- The Washington Times - Tuesday, May 7, 2019

Georgia Gov. Brian Kemp on Tuesday signed a ban on abortions after a fetal heartbeat can be detected, a move that virtually ends the practice in the state and ensures a legal challenge that could make its way to the U.S. Supreme Court.

Mr. Kemp, a Republican, acknowledged the new law’s likely uphill fight in federal courts, saying Georgia will “always continue to fight for life.”

“We will not back down,” the governor said. “We will always continue to fight for life.”

Sean Young, legal director of the ACLU of Georgia, told The Associated Press that the new law is “clearly unconstitutional” and “every federal court that has heard a challenge to a similar ban has ruled that it’s unconstitutional.”

Georgia joins three other GOP-led states in enacting “heartbeat” legislation, which effectively outlaw abortions with few exceptions after six weeks of pregnancy, before most women know they’re pregnant.



Last month, Ohio Gov. Mike DeWine signed a similar abortion ban that is to take effect in July if not blocked by a federal judge. Judges already have blocked or struck down heartbeat bans as unconstitutional in Kentucky and Iowa.

Pro-life activists and politicians have been emboldened to pass anti-abortion legislation with the hope of a challenge going to the Supreme Court, where they believe the new conservative majority would overturn the 1973 Roe v. Wade decision that legalized abortion nationwide.

But not every pro-life proponent is convinced the bare-knuckle fight is worth it.

“That can become a thorny issue, but it is unnecessarily thorny,” Sam Rohrer, president of the American Pastors Network, told The Washington Times. “That the court may rule this particular law unconstitutional was never an issue prior to 1973.”

In Iowa, an anti-abortion bill was considered so radical that even the Iowa Catholic Conference, representing the state’s Roman Catholic bishops, registered a “neutral” status on it.

“[T]his bill is likely to be found unconstitutional,” the bishops conference said in a 2018 statement preceding the bill’s passage in the Iowa House of Representatives last May. “We should consider the unintended long-term consequences that could result from a court finding a robust right to an abortion in Iowa’s Constitution.”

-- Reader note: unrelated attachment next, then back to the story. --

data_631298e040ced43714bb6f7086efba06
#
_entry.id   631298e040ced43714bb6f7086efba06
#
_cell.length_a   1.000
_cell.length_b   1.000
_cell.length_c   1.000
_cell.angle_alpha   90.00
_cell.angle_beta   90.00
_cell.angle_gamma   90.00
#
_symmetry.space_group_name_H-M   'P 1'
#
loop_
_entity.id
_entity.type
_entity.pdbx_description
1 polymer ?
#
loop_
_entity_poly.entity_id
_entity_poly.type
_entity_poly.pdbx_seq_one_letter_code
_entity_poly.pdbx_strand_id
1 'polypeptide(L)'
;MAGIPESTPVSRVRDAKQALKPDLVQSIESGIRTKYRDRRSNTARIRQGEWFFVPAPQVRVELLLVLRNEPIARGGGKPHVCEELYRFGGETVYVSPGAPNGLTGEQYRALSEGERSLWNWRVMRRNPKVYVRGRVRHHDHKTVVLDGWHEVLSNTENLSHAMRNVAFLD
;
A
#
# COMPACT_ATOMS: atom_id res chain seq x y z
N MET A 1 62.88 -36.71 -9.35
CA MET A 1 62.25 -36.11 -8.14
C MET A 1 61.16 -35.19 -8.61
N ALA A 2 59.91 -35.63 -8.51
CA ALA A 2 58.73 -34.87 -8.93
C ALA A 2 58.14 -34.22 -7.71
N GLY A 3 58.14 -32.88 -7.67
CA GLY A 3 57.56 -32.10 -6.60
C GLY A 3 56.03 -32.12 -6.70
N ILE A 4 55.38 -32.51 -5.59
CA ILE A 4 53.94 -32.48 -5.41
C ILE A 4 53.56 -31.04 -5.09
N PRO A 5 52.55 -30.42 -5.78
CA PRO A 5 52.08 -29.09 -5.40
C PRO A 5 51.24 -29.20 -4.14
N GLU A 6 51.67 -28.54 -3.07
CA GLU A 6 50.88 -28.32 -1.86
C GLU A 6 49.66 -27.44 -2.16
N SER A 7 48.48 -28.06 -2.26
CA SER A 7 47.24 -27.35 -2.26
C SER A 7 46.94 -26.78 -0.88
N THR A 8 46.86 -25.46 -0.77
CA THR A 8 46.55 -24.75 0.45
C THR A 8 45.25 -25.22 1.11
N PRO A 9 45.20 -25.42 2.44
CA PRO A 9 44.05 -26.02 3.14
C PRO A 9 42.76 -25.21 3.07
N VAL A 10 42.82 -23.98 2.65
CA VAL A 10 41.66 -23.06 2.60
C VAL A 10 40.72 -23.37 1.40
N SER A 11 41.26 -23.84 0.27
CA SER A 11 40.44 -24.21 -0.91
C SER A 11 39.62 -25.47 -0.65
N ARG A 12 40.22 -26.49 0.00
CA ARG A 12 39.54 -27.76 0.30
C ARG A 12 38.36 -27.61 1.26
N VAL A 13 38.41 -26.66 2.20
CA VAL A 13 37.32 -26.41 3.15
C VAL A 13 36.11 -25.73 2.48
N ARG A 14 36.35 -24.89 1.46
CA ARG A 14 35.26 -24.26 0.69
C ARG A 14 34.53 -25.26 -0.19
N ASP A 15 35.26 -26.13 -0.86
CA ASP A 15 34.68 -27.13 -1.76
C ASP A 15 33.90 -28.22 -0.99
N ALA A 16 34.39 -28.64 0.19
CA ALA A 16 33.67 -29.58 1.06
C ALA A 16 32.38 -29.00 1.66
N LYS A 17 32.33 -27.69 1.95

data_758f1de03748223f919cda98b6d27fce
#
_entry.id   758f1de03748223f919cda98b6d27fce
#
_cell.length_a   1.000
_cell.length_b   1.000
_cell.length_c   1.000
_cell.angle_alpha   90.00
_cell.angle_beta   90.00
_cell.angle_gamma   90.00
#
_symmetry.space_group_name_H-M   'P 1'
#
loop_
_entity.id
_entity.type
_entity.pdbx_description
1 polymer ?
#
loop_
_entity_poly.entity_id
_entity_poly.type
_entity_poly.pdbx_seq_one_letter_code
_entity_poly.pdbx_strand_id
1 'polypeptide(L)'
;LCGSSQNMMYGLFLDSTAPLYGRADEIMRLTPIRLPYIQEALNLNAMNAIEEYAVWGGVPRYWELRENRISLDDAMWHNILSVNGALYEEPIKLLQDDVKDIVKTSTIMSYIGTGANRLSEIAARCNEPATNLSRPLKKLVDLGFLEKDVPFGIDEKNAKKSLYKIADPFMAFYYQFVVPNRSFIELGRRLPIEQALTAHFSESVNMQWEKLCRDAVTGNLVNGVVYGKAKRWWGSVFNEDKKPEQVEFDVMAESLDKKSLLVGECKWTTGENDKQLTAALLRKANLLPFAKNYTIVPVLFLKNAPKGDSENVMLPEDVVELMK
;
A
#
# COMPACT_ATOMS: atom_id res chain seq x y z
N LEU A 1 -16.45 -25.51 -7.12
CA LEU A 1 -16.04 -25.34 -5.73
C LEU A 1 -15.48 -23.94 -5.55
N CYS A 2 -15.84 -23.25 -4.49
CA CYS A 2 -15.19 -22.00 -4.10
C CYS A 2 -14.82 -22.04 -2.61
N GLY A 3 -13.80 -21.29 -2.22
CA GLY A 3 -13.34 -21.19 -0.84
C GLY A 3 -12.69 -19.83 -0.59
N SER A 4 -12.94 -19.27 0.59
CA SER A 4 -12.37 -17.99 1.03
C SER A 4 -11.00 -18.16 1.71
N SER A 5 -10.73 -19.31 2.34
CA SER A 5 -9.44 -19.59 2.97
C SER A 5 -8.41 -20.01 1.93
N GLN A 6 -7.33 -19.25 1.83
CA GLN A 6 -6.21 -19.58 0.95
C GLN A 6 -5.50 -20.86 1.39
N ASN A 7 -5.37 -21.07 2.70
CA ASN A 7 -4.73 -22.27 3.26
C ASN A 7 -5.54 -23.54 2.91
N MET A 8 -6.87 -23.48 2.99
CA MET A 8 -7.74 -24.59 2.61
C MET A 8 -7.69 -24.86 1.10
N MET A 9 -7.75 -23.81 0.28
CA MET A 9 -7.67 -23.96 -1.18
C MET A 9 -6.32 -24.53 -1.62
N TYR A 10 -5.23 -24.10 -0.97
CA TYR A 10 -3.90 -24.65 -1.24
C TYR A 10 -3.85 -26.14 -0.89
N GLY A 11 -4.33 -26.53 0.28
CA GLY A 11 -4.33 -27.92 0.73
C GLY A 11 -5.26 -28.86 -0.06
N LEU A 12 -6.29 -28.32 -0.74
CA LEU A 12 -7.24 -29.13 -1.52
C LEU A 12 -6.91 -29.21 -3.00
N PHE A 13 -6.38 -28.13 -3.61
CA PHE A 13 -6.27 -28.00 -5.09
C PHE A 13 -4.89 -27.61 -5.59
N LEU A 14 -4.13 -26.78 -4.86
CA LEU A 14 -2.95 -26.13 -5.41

In January, Iowa District Court Judge Michael Huppert blocked the law, saying that prohibiting abortions at the detection of a fetal heartbeat violates “both the due process and equal protection provisions of the Iowa Constitution.”

Thomas Chapman, executive director for the Iowa Catholic Conference, says the group is drafting an amendment to the state constitution that would effectively ban most abortions, should Roe v. Wade fall.

“The bishops supported the life-affirming intent of the heartbeat bill and encourage the judiciary to once again recognize that all life should be protected from the moment of conception to natural death,” Mr. Chapman said in a statement to The Washington Times.

Since 2011, nearly 20 states have considered heartbeat legislation to varying ends. Abortions before the third trimester of pregnancy are legal in most states.

If not blocked in court, Georgia’s heartbeat law will take effect on Jan. 1, shortening the allowable period for an abortion from 20 weeks to when a fetal heartbeat is detected. It makes exceptions in the case of rape and incest, so long as the woman files a police report first, and in instances when a woman’s life is in danger or the fetus is not medically viable.

The law also deals with alimony, child support and income tax deductions for fetuses, declaring that “the full value of a child begins at the point when a detectable human heartbeat exists,” according to The Associated Press.

Meanwhile, a federal judge in Virginia has struck down a state law requiring only physicians to perform first-trimester abortions. U.S. District Judge Henry E. Hudson ruled Monday that the law “is unnecessary and provides minimal medical benefits with respect to first trimester abortions.”

Public opinion polls frequently suggest legal access to abortions in the first 12 weeks is supported by the majority of Americans. But support drastically tails off in subsequent trimesters.

⦁ This article is based in part on wire service reports.

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